I listened to this by audio, and it was surprisingly spectacular. It is a fictional story of music set in Spain and spanning generations. The fictional content was given approval from many of the worlds great musicians.

  • The Drifters by James Michener

    the drifters

    Why this book?

    A 1960’s period story of 6 teenagers who escape from different situations from different parts of the world to meet in a drug and bar town on the coast of Spain. The group travels to Portugal, Mozambique and then to Morocco. The juxtaposition and background of the 6 teenagers provides a glimpse into the Vietnam war, black struggle, elitism and growing up in the 60’s.

  • Tinker, Tailor, Soldier, Spy, by John le Carre

    Tinker, tailor, soldier, spy

    Why this book?

    The best spy novel ever written. What I love about John Le Carre is his English mannerism of the understatement. A reader must drive the plot forward, not the author.

  • Middlesex, by Jeffrey Eugenides


    Why this book?

    An entertaining historical fiction of sexual orientation mixed in with the rise and fall of Detroit as a city. Ramifications of strong unions, racial strife and white flight to the suburbs.

  • Catch 22, by Joseph Heller

    Catch 22

    Why this book?

    This is a comedy that sets out life survival mechanisms of 18 year old pilots in WW2 who are forced to fly excess bombing missions over enemy flak until ultimately they know in a week or month they are sure to die. This is a story of leadership ineptitude and the sacrifice of young lives to gain power and acknowledgement.

  • The Lord of the Rings, by J.R.R. Tolkien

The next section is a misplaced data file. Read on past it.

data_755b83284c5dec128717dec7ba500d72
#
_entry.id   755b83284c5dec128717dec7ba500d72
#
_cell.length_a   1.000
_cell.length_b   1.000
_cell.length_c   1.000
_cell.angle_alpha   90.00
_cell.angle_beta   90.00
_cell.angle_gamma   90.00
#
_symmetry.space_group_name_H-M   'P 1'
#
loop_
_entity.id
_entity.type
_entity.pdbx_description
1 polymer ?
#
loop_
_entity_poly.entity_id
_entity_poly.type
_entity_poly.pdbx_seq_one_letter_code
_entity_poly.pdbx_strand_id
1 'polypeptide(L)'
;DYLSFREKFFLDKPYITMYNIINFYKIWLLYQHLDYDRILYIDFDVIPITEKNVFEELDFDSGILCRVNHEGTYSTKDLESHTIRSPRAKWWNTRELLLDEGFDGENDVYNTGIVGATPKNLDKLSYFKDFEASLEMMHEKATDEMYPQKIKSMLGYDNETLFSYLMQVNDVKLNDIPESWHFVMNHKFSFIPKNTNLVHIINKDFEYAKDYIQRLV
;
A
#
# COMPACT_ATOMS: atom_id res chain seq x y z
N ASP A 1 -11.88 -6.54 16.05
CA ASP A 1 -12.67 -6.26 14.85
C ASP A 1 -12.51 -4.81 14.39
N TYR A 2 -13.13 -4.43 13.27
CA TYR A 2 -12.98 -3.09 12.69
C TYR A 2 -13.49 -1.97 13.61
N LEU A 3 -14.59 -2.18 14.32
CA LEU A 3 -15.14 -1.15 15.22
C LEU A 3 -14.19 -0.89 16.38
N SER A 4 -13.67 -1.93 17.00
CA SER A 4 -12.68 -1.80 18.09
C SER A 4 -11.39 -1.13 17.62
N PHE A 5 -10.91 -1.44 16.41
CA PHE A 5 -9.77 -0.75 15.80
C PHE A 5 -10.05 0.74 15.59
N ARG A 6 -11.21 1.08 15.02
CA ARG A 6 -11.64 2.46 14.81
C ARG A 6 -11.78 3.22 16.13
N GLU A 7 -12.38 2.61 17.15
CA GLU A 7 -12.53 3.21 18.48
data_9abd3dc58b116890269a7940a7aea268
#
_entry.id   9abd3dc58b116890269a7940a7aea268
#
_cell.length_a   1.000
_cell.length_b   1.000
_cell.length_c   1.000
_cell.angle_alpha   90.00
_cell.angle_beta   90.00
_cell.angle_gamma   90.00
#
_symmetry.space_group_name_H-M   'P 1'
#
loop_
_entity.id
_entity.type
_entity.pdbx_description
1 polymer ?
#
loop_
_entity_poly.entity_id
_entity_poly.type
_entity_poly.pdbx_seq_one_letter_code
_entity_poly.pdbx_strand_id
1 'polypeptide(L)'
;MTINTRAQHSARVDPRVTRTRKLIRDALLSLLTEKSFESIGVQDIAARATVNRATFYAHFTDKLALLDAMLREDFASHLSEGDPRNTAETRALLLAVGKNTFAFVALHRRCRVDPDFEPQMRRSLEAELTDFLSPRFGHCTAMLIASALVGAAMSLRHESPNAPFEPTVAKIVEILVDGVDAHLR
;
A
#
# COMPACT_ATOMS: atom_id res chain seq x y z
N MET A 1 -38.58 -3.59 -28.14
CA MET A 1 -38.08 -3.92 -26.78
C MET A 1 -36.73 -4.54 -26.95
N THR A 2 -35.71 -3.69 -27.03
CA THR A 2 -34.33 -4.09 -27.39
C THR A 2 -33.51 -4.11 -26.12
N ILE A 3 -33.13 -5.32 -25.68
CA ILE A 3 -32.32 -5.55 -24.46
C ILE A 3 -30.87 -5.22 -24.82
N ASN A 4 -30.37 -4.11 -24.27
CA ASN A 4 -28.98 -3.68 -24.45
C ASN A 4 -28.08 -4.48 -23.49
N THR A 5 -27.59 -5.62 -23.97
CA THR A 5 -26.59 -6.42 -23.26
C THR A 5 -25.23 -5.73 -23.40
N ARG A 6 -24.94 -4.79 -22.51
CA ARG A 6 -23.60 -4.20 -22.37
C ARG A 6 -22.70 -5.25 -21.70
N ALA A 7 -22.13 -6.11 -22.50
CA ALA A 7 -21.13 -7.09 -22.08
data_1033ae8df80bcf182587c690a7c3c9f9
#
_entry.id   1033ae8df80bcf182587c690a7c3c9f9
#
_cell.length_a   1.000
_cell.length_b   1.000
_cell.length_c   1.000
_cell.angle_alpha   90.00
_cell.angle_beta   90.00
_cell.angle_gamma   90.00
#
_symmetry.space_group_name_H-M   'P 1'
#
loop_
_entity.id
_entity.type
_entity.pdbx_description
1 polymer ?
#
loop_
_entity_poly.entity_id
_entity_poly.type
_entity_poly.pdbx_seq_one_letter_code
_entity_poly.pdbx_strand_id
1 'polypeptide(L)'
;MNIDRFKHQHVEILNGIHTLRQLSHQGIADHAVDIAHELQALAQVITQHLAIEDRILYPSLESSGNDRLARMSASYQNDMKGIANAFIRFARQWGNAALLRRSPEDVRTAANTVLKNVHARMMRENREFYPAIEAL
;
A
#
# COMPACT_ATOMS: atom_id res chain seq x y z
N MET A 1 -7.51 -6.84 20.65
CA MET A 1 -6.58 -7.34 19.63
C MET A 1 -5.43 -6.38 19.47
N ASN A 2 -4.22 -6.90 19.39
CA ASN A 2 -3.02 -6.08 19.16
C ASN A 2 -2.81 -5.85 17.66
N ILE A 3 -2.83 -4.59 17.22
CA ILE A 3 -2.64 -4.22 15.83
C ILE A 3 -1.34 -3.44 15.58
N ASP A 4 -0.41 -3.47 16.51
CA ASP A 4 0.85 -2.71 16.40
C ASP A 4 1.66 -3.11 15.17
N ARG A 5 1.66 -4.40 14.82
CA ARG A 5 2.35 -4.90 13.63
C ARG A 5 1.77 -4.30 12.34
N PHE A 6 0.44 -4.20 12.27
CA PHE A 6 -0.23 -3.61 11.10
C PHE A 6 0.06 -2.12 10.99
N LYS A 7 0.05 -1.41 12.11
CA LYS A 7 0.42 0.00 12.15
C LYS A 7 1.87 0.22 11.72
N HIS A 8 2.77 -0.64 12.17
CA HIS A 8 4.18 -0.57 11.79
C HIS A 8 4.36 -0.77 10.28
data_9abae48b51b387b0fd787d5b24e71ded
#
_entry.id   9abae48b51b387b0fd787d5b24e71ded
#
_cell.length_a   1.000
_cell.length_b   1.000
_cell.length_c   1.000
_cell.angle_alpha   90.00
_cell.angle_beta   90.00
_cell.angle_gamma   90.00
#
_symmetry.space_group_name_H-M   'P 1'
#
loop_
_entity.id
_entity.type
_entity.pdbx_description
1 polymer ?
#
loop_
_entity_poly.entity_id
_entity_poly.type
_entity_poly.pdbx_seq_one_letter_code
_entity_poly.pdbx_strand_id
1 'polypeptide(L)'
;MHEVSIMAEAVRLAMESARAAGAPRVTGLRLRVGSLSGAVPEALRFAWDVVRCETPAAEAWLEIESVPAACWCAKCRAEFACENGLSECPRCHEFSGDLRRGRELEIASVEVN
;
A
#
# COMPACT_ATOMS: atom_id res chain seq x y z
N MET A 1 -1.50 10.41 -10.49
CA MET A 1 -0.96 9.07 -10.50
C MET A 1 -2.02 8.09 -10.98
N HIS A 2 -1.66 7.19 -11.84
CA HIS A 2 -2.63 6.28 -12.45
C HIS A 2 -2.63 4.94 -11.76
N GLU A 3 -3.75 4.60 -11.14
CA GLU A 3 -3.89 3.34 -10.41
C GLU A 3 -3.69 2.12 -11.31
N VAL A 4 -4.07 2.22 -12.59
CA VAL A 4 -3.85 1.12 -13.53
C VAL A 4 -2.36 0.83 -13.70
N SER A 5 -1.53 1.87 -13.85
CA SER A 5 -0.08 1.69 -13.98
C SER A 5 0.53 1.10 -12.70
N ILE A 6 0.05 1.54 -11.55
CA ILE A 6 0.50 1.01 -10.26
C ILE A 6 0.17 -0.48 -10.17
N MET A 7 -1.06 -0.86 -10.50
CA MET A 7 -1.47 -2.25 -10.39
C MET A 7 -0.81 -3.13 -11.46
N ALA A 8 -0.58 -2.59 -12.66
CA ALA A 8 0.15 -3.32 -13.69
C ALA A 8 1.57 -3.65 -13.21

The Lord of the Rings

    Why this book?

    The ultimate fantasy in three novels. I suggest university students should never pick up the first book a week before final exams.


  • Black Box Thinking: The Surprising Truth about Success – And Why Some People Never Learn from Their Mistakes, by Matthew Syed

    Black Box Thinking

    Why this book?

    An insightful life and business book describing how easy it is to deceive ourselves of obvious lessons.

  • The Last Lion by William Manchester books 1,2 and 3

    The Last Lion

    Why this book?

    This is a pure book on the art of leadership. This autobiography offers the opposing view of another great book called “The Rise and Fall of the Third Reich”. Winston Churchill in the sunset of his life ends up being the perfect person and the perfect time to lead the Allies to victory over the Nazis.

  • The Prince, by Machiavelli

    The prince

    Why this book?

    I still don’t fully understand the whole concept, and I wish a person would rewrite this book in updated language. Many Machiavellian principals’ have been used against me in life and I wish I had understood how people gain power and keep power as an art form.